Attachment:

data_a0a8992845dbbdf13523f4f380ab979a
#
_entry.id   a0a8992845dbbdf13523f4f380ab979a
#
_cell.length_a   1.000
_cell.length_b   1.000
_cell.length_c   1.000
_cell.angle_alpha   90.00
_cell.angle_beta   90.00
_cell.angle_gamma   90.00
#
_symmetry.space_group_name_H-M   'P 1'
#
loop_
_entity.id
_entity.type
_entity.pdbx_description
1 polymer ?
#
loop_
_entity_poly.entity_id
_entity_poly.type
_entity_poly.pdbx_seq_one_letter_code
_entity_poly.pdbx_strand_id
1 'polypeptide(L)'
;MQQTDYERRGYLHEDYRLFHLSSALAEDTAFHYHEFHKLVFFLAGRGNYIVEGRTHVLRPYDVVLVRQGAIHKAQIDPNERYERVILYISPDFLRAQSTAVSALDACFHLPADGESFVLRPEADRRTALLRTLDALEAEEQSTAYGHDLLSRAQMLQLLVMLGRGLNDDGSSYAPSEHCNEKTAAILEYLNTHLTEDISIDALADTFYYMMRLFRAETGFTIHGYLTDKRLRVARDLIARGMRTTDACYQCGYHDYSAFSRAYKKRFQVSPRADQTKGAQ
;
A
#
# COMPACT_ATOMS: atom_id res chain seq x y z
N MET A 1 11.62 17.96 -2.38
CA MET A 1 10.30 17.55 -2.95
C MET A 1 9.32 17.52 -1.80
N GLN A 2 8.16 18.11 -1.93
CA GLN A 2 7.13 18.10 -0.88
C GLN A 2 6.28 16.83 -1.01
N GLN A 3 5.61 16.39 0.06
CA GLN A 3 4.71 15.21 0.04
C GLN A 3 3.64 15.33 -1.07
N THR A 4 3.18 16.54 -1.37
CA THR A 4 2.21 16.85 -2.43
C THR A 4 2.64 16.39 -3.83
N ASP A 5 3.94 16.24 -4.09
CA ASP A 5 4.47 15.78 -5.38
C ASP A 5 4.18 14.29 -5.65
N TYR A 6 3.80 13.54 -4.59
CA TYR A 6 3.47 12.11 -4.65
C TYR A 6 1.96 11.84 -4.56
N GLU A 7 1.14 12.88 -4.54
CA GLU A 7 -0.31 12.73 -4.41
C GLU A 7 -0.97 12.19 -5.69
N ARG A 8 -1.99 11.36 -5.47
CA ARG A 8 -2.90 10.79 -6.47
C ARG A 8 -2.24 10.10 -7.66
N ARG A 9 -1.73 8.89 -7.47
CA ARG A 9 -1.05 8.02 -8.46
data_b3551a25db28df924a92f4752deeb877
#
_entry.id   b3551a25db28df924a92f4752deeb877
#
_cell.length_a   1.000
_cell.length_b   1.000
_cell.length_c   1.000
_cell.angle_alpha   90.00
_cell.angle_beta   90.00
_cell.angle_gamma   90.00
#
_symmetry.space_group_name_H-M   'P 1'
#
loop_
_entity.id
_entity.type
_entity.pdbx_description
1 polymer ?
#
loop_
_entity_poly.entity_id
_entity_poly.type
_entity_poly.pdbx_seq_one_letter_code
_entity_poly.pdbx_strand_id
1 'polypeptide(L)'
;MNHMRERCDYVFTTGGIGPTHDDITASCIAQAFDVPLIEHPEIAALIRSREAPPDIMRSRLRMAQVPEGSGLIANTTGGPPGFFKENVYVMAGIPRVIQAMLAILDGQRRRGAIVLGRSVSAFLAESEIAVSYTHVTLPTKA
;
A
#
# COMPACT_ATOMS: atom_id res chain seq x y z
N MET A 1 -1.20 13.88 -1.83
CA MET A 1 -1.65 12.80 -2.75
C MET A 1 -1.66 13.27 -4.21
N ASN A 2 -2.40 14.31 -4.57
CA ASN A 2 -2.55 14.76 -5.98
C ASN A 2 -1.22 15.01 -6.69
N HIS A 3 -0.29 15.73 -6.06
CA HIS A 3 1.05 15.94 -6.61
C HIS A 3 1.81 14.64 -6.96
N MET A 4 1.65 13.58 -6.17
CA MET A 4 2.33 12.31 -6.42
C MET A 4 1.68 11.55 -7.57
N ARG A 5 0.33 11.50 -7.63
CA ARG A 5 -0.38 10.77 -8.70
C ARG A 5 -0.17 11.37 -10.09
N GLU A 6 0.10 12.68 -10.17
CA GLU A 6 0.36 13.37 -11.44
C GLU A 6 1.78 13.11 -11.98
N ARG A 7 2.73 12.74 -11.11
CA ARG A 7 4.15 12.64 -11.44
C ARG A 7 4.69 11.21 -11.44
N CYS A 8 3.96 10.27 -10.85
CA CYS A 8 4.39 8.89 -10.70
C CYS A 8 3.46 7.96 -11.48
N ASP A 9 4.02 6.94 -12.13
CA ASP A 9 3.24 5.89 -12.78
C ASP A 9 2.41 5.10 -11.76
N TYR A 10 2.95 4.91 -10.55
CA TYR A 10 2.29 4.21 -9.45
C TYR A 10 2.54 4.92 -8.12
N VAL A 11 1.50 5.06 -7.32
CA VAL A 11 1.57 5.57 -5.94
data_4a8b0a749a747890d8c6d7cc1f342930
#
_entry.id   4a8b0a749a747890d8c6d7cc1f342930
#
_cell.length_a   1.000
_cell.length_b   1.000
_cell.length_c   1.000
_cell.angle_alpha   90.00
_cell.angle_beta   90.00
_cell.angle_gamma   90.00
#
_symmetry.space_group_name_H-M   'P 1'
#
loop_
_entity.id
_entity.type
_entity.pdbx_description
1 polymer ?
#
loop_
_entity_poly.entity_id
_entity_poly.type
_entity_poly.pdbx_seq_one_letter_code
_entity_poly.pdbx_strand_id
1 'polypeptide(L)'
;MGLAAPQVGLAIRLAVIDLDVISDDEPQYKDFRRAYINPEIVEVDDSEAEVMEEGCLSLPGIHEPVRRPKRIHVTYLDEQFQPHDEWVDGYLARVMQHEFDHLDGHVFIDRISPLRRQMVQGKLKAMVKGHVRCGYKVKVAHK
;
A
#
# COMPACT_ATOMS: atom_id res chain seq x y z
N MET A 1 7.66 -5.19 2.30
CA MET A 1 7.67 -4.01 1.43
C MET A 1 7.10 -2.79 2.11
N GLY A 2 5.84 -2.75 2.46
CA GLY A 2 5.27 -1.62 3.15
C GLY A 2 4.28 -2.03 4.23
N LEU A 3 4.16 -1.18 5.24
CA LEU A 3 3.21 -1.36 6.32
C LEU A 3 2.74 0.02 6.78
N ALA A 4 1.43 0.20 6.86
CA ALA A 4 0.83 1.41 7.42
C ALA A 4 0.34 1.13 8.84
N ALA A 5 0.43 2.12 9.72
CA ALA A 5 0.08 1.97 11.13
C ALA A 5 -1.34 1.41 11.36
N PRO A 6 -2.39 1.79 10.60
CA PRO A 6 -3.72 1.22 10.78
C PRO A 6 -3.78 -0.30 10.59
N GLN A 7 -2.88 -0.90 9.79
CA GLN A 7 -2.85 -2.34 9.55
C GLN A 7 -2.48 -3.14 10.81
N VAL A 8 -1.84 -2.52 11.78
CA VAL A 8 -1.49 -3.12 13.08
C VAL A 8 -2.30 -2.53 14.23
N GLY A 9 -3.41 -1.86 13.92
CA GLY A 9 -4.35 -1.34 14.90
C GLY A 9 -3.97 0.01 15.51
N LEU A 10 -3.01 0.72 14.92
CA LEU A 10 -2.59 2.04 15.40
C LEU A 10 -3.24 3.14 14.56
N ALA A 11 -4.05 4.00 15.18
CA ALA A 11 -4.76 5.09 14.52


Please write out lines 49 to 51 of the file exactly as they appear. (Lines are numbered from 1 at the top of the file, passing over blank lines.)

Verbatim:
N GLU A 7 1.14 12.88 -4.54
CA GLU A 7 -0.31 12.73 -4.41
C GLU A 7 -0.97 12.19 -5.69